You are right that in Europe we have a fragmented capital market. We do not yet have a capital markets union, and it’s an added difficulty because we are talking to multiple markets that are smaller than the market Governor Ueda is talking to – he is talking primarily to the Tokyo market – and then of course to all the other markets in the world, because we’re not addressing only one geographic market. Markets are cross-border.

You now have 20 Member States in the eurozone, which could increase in the future. Is there any dilemma, as you always have to seek consensus in your Governing Council?

I think overall, in very tough and uncertain times, in almost all cases, we have managed to rally enough consensus around the table. I would like to think that it is because of me, but I think it has more to do with the fact that we are all driven by the same objective, which is our mandate. We are all driven by the public interest of the European Union and the euro area, and we are prepared to make compromises. There are different perspectives and intellectual backgrounds as well as macroeconomic circumstances. If you look at, for instance, Latvia and compare it with Malta, you are talking about completely different inflation rates. The structure of the German economy is different from that of Italy or Spain. This has to do with the way in which those economies were built over the course of history. It is that very rich diversity that comes together around the table to form a common view on the optimal policy to arrive at price stability. And so far it’s worked. And it’s also my way of working; I’m not a dictatorial central bank governor.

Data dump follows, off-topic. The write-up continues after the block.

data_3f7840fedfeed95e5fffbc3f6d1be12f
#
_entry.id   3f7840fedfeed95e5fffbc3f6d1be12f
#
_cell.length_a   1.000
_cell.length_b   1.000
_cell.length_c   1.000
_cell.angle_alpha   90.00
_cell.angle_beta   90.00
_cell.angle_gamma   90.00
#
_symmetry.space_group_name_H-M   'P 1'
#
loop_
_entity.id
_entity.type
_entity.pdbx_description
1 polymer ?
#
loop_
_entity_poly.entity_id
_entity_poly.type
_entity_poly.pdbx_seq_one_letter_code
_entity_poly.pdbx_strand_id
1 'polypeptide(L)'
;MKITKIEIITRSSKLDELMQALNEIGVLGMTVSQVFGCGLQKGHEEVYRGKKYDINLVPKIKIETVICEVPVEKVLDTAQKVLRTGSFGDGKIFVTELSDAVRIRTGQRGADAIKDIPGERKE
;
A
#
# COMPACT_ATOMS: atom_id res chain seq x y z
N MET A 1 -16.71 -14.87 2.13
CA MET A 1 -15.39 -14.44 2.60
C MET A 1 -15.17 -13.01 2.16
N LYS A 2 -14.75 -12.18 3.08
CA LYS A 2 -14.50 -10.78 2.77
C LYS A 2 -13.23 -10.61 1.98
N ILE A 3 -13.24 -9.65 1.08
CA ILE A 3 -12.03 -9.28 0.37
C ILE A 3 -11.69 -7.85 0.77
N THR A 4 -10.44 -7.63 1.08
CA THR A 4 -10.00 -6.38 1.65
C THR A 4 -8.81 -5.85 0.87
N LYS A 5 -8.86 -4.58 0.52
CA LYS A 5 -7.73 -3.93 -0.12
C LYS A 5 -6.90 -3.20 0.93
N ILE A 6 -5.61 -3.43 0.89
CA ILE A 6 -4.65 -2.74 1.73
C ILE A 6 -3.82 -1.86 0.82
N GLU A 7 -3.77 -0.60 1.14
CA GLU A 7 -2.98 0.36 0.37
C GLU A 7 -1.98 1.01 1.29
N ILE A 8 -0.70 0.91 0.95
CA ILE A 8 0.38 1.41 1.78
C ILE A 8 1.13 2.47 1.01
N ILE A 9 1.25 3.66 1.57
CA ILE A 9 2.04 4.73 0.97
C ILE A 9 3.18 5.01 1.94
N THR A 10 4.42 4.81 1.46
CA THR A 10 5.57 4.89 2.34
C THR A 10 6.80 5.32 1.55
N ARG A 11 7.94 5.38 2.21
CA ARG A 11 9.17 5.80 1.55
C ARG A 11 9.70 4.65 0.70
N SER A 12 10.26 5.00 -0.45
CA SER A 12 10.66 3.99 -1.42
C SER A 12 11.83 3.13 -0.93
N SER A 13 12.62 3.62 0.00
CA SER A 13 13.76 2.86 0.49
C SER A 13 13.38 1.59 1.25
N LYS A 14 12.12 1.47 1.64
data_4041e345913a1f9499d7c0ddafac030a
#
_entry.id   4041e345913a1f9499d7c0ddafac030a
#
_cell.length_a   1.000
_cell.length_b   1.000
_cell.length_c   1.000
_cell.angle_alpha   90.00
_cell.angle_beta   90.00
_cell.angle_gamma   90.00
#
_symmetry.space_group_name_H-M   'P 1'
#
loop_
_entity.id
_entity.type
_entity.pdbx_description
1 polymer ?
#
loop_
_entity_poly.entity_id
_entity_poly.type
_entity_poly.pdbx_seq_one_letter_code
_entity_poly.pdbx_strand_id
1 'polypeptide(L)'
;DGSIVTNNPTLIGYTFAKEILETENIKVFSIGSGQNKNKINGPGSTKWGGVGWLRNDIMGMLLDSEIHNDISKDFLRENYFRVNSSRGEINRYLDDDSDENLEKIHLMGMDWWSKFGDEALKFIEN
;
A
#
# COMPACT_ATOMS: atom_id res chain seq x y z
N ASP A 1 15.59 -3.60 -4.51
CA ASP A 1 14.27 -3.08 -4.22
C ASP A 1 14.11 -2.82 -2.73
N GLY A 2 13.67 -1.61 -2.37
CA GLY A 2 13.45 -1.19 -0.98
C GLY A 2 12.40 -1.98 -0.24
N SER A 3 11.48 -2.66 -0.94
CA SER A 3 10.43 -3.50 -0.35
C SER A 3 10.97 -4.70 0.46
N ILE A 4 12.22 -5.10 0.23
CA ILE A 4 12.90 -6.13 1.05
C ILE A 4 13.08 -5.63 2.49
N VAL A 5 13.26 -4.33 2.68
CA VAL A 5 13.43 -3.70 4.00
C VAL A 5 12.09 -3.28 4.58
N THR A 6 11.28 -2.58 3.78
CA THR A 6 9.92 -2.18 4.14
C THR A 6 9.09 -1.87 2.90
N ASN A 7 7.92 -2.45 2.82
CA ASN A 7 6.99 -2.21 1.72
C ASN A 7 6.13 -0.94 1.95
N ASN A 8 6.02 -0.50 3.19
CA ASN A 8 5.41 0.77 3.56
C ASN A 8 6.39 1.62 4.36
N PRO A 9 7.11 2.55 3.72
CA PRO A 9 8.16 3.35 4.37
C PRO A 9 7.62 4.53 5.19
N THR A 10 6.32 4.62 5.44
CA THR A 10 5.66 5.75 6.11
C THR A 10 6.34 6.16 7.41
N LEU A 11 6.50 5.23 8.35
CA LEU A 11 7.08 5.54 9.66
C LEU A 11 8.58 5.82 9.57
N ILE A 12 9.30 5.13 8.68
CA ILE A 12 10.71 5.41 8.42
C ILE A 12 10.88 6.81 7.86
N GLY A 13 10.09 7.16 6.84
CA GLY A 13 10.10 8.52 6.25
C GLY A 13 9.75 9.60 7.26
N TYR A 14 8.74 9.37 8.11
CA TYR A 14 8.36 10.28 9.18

The G7, especially Europe, has a role in leading the discussion on sanctions against Russia. How can the effectiveness of sanctions be improved? How can the ECB contribute to this?

We can spot unusual flows of funds in and out and we can mention to the appropriate authorities what we observe. That’s our contribution to the sanctions. In addition to finding loopholes, it’s important for the Member States and the European Commission to identify the ways in which some people try to circumvent and to bypass the sanctions so that they can be implemented with full efficiency.

What impact will “greenflation” and “decarbonisation” have on monetary policies in the long term?

In the long run, if our economies rely more substantially on renewable energies, the impact will be disinflationary. But in the short term, we know that investments will be needed in significant amounts, both to invest in these renewable energy production facilities and also to invest in fossil energy – such as liquified natural gas terminals – in order to transition smoothly to the green energy that everybody is calling for. So, in the first instance, there is likely to be an element of price increases as a result of this massive flow of investment.

In the very short term, what has caused energy prices to go up is not so much green policies but the increase in electricity prices caused by the sudden cut-off of Russian gas. So, the contribution to high prices is to be found in the fossil fuel industry, not “greenflation”.

Over the past decade the political pressure on central banks, including the ECB, has been increasing, because the central bank can avoid parliamentary decisions and react very quickly. Could this lead to difficulties in maintaining independence?

Number one, the independence of the ECB is enshrined in the Treaty that founded the EU. It’s in the hardest law that we can have. And it’s very, very specifically mentioned that European leaders cannot try to influence me or my colleagues in any particular shape or form. This would be against the law. Second, we have a mandate, which assigns us one objective, not two like at the Federal Reserve. Our objective is price stability. And third, I’m accountable to the European Parliament. Every quarter I present our policy decisions, our assessment of the macroeconomic situation, and I take all the questions that they have for me to explain and document and justify the decisions that we’ve made. So you have a combination of independence, narrow mandate and accountability, and the three of them form the operational framework in which we function.


European Central Bank

Directorate General Communications